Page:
BALTIMORE -- Jeremy Hellickson's rehab hit a slight bump on Friday, but it doesn't seem like it will be enough to knock it off course.
The recovering starting pitcher threw 55 pitches in three innings for Triple-A Durham before being pulled with right elbow discomfort
"From what I understand, it was maybe an over-cautious kind of a situation just based on what had happened with him -- the surgery, et cetera," Rays manager Joe Maddon said. "Right now, I'm not getting any kind of highly negative reports."
The righty had arthroscopic elbow surgery in February and has not pitched in the Majors this season. He has struggled for Durham -- posting a 9.00 ERA in four starts -- but Friday was looking like one of his most promising outings. He eventually took the loss to fall to 0-4, but he allowed just one run in his three innings of work. The Bulls fell to to Indianapolis, 7-2.
Hellickson allowed five hits, one walk and struck out one batter before leaving the game. Tampa Bay doesn't anticipate that this will derail Hellickson's rehab schedule.
Three-double game extra special for Guyer
BALTIMORE -- Brandon Guyer has always felt more comfortable when playing close to home at Oriole Park at Camden Yards. But the three-double day for the Northern Virginia native was made even more special by the faces in the crowd during the Rays' 5-2 win against the Orioles in Game 1 of their doubleheader on Friday.
Of course he had friends and family there -- including his wife Lindsay Murphy, a reporter for WTTG in Washington -- but also Mathias Giordano, a 12-year-old cancer patient and Maryland native, who had to have his right leg amputated as part of his treatment.
"Lindsay was the speaker at a charity event [last year] and I went with her," Guyer said.
That's where he met Giordano. The outfielder tried to get Giordano out to a game last time Tampa Bay made the trip to Baltimore, but he was unable to go.
On Friday, Guyer gave his young friend a bat signed by the entire team and even promised him a hit. Instead, he delivered with three doubles and a once-in-a-lifetime experience for Giordano.
"We made a point of it to invite him today or sometime this weekend," Guyer said. "I'm glad it worked out."
Escobar rests Game 1, available for nightcap
BALTIMORE -- Rays shortstop Yunel Escobar wasn't available for Game 1 of Friday's split doubleheader, in which the Rays won, 5-2, and was out of the starting lineup for Game 2, but he was available as a pinch-hitter.
Escobar hasn't played since Tuesday as he deals with soreness in his right shoulder.
"He wanted to come out and play catch and see where it was at," Rays manager Joe Maddon said before the opener. "He just did not feel quite normal."
After Escobar played catch -- which he was doing as Maddon addressed the media in the dugout Friday morning -- he was going to be re-evaluated for a potential return later in the day.
The shortstop left Tuesday's loss to the Pirates for a pinch-hitter in the eighth inning after tweaking his shoulder on a throw to first base, Maddon said.
Even if Escobar doesn't return for the nightcap, Maddon doesn't anticipate a stint on the disabled list being necessary. Maddon expects Escobar to see time in the field at some point during the weekend series with the O's.
"I'm not feeling that right now from the conversation," he said.
Otherwise, the manager said, the team is rested and healthy for the two games Friday. Thursday's off-day gave the bullpen time to rest, and catcher Ryan Hanigan, who was nursing a stiff neck, is scheduled to start the night game.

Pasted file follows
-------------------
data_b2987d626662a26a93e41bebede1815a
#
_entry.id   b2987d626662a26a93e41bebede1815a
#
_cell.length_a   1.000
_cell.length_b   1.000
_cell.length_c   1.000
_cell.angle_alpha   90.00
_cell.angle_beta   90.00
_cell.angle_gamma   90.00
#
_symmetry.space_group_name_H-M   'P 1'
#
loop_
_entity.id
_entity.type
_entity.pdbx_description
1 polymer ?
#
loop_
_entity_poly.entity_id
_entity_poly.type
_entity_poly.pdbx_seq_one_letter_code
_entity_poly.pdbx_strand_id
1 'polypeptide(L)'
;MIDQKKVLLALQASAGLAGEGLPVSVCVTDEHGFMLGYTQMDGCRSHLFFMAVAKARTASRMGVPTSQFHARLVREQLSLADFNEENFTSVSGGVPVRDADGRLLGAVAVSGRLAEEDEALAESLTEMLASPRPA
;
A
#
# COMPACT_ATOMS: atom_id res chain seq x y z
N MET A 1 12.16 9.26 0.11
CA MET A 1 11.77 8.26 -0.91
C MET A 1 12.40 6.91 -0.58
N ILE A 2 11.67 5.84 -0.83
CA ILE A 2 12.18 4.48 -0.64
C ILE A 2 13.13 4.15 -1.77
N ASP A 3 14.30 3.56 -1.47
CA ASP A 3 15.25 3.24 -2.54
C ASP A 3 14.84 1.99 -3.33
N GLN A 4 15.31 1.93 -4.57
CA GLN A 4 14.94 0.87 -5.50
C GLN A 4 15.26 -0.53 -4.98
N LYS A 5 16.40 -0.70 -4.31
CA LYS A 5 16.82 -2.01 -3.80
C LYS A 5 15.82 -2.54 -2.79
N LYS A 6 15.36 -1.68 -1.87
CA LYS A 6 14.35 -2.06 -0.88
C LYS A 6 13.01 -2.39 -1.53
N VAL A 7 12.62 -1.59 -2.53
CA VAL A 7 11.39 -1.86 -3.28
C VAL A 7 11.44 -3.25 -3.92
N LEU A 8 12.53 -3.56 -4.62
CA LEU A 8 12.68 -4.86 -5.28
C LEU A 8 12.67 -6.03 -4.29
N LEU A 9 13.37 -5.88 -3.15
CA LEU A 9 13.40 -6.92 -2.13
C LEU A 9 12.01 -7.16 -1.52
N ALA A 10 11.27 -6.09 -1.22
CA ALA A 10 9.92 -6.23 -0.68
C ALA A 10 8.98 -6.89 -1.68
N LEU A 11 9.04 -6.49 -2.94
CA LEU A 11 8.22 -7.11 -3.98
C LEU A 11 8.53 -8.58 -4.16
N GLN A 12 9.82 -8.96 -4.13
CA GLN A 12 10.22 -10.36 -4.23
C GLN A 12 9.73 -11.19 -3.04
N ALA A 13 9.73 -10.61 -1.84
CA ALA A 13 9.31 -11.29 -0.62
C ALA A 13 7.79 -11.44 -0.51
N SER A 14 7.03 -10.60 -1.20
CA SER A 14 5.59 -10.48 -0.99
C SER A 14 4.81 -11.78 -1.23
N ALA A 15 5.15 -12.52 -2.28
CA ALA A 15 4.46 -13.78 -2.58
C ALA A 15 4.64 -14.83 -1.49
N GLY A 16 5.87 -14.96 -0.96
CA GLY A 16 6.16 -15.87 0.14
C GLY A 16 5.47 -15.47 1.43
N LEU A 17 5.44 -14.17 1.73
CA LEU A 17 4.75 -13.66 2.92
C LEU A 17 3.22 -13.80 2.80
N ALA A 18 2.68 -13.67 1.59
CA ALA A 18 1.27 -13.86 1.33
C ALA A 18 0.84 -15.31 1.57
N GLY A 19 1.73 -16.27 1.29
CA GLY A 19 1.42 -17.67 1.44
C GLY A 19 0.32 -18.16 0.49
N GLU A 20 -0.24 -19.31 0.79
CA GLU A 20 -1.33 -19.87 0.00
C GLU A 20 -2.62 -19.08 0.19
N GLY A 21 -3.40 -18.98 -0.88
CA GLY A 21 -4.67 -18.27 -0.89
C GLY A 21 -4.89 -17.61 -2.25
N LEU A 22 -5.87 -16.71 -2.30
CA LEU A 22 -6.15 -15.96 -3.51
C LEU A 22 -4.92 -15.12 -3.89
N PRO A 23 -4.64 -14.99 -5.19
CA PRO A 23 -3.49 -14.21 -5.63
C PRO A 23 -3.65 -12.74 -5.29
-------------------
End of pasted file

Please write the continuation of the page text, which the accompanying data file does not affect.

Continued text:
Maddon no fan of day-night doubleheader
BALTIMORE -- Rays manager Joe Maddon hasn't been shy about his thoughts about Friday's split doubleheader that required his team to be at Camden Yards early in the morning without a chance to leave until close to midnight.
"I'm not a big fan. I think it's too long of a day for everybody involved," he said. "I know there's a money component, whatever, but if you're going to play a doubleheader, play them one after the other."
But a day like Friday, with a day and night game, isn't the longest possible in baseball.
"Let's play three," Maddon said, his voice dripping with sarcasm.
Almost 35 years ago, when Maddon was a member of the 1980 Boulder Collegians of the National Baseball Congress, the Tampa Bay manager did.
The Collegians were scheduled to play three consecutive days of doubleheaders in Sturgis, S.D., when one of the first two days of games -- Maddon can't remember which -- was rained out.
"I thought they were going to play two doubleheaders," Maddon said.
Instead, general manager Bauldie Moschetti set up a tripleheader.
After making the drive from Boulder, Colo., to Sturgis in Moschetti's 1965 Pontiac with a bad muffler, it was time for three straight seven-inning games.
"By the time I got there, I thought we all got poisoned," Maddon said. "I had the worst headache of my life."
Maddon can't remember if he played at all in the first two games, but he knows he caught the third, and it was a busy day nonetheless. Maddon was a player-coach for Boulder that particular season.
"I caught the last game of the tripleheader," Maddon said. "We won all three games on that particular day."
• The Rays will hit the midpoint of their season after the first game of Friday's doubleheader. It will be Tampa Bay's worst first half since going 33-48 in 2007.
• The Rays might set the June strikeouts record Friday. The club entered the day with 243 for the month. The Major League record for June is 253. The Rays entered Friday 43 away from the record for any month, set by the Cubs with 286 in 2002.
David Wilson is an associate reporter for MLB.com. This story was not subject to the approval of Major League Baseball or its clubs.